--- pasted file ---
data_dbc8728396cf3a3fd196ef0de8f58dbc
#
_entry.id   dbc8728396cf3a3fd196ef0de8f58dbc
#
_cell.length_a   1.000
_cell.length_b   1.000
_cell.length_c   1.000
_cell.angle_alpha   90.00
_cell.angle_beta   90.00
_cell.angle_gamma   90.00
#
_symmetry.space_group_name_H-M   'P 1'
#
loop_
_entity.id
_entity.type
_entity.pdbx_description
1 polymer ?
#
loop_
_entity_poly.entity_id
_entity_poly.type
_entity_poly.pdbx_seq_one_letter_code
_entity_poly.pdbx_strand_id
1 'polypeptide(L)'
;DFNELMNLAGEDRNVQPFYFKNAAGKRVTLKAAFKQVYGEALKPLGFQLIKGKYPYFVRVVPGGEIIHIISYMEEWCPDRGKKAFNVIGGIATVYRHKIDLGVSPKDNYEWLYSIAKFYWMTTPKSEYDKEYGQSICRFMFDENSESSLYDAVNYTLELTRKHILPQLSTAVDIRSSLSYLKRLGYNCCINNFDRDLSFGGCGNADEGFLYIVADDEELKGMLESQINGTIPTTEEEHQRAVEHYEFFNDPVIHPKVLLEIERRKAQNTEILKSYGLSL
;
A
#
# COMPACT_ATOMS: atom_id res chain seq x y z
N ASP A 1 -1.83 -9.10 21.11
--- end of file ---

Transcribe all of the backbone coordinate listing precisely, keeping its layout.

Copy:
data_dbc8728396cf3a3fd196ef0de8f58dbc
#
_entry.id   dbc8728396cf3a3fd196ef0de8f58dbc
#
_cell.length_a   1.000
_cell.length_b   1.000
_cell.length_c   1.000
_cell.angle_alpha   90.00
_cell.angle_beta   90.00
_cell.angle_gamma   90.00
#
_symmetry.space_group_name_H-M   'P 1'
#
loop_
_entity.id
_entity.type
_entity.pdbx_description
1 polymer ?
#
loop_
_entity_poly.entity_id
_entity_poly.type
_entity_poly.pdbx_seq_one_letter_code
_entity_poly.pdbx_strand_id
1 'polypeptide(L)'
;DFNELMNLAGEDRNVQPFYFKNAAGKRVTLKAAFKQVYGEALKPLGFQLIKGKYPYFVRVVPGGEIIHIISYMEEWCPDRGKKAFNVIGGIATVYRHKIDLGVSPKDNYEWLYSIAKFYWMTTPKSEYDKEYGQSICRFMFDENSESSLYDAVNYTLELTRKHILPQLSTAVDIRSSLSYLKRLGYNCCINNFDRDLSFGGCGNADEGFLYIVADDEELKGMLESQINGTIPTTEEEHQRAVEHYEFFNDPVIHPKVLLEIERRKAQNTEILKSYGLSL
;
A
#
# COMPACT_ATOMS: atom_id res chain seq x y z
N ASP A 1 -1.83 -9.10 21.11